Many of us are beginning the New Year with a list of resolutions. But despite our best-laid plans, such resolutions more frequently fail than succeed. Why?
It’s important to realize that some intentions never lead to sustained action because they aren’t really intentions, but are instead merely desires. If you are ready to develop a resolution, create a self-concordant goal that matches your values. You’re less likely to stick to goals imposed by external or internal pressures (say, if somebody else wants you to do it or you would feel ashamed if you didn’t set a resolution) than to goals that match your own interests and values.
It’s also critical to create a S.M.A.R.T. goal. That’s a goal that is Specific (not vague), Measureable, Attainable, Relevant, and has a Temporal component. Goal-attainment research shows that just developing a goal (even if it is a smart one) is usually not sufficient for long-lasting behavior change. It is pivotal to develop strategies (or processes of change) to help initiate and sustain goal-directed behaviors:
Recruit a supportive network of friends and colleagues. First, identify what you need help with. Next, identify an appropriate person who can help facilitate your behavior change. Then, have the courage to ask him or her to help support your behavior change. Finally, reward the supportive individual so he or she will continue to facilitate your behavior change process (for example, take them to the movies once a month).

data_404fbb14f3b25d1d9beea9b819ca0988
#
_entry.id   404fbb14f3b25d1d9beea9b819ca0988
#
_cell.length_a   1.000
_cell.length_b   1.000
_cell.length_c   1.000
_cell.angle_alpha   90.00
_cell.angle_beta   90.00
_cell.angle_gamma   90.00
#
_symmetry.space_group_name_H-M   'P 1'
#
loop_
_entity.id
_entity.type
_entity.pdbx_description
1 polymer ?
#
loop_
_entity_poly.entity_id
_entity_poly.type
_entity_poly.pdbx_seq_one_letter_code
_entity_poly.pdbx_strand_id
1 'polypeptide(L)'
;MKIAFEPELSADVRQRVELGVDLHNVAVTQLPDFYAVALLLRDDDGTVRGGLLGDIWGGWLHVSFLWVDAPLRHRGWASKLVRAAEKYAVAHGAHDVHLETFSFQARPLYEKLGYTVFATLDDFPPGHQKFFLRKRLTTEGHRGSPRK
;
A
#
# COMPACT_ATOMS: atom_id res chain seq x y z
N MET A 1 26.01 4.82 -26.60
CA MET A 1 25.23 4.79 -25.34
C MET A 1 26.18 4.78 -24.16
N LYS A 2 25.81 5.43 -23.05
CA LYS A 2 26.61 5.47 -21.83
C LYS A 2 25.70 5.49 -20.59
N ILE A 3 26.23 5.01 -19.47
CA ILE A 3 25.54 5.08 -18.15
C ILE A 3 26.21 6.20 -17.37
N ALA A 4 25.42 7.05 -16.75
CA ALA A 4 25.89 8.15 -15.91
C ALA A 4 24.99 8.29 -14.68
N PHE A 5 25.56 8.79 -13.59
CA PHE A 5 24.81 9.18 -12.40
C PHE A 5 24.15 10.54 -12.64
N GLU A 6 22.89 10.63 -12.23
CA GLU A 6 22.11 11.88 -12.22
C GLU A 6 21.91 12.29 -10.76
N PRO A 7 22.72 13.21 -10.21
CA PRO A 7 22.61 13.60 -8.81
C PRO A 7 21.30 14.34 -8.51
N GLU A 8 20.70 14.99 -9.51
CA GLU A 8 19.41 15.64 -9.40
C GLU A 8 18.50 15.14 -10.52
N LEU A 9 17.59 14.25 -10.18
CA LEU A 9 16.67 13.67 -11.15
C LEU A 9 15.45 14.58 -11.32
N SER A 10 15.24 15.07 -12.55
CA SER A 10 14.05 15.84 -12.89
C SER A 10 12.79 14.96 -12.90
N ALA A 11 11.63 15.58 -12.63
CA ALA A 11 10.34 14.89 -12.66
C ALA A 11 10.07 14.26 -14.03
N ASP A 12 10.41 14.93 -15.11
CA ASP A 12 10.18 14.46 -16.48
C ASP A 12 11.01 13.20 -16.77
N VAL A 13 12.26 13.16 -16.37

Self-monitor. Use a diary or a calendar to keep track of your progress. This will also demonstrate behavior patterns, which may help you realize that even small lapses in behavior are often followed by continuous behavioral engagement, allowing you to recognize the difference between a lapse and relapse.
Set a plan to prevent relapses. For example, you may have realized that when the in-laws are in town you often do not adhere to your goal(s). Create a set of solutions to help you adhere to your behavioral goals in such situations.
Reward yourself. Celebrating the achievement of your short-term goals is very important. Consider developing creative awards, such as a night at a bed-and-breakfast or a trip to a local museum. Also, consider creating rewards that facilitate future behavior engagement (e.g., purchasing a new pair of walking or running shoes or signing up for a fun trail race).
If you remember any of this advice, I ask that you remember one idea: the I.D.E.A. approach to solving a problem. That is, Identify the problem; Develop set of solutions; critically Evaluate your solutions; and then after you have implemented a few of the solutions, Analyze how well your plan worked.
Remember, behavior change is a process, with the desired outcome often being the last thing to occur; therefore, focus on some of the immediate effects of the behavior-change process. For example, if your goal is weight loss through diet and exercise, instead of focusing on your weight, focus on the more immediate effects, such as increased energy and reduced stress.
Dr. Paul D. Loprinzi | firstname.lastname@example.org
Dr. Paul D. Loprinzi is an assistant professor of exercise science in the Lansing School of Nursing and Health Sciences.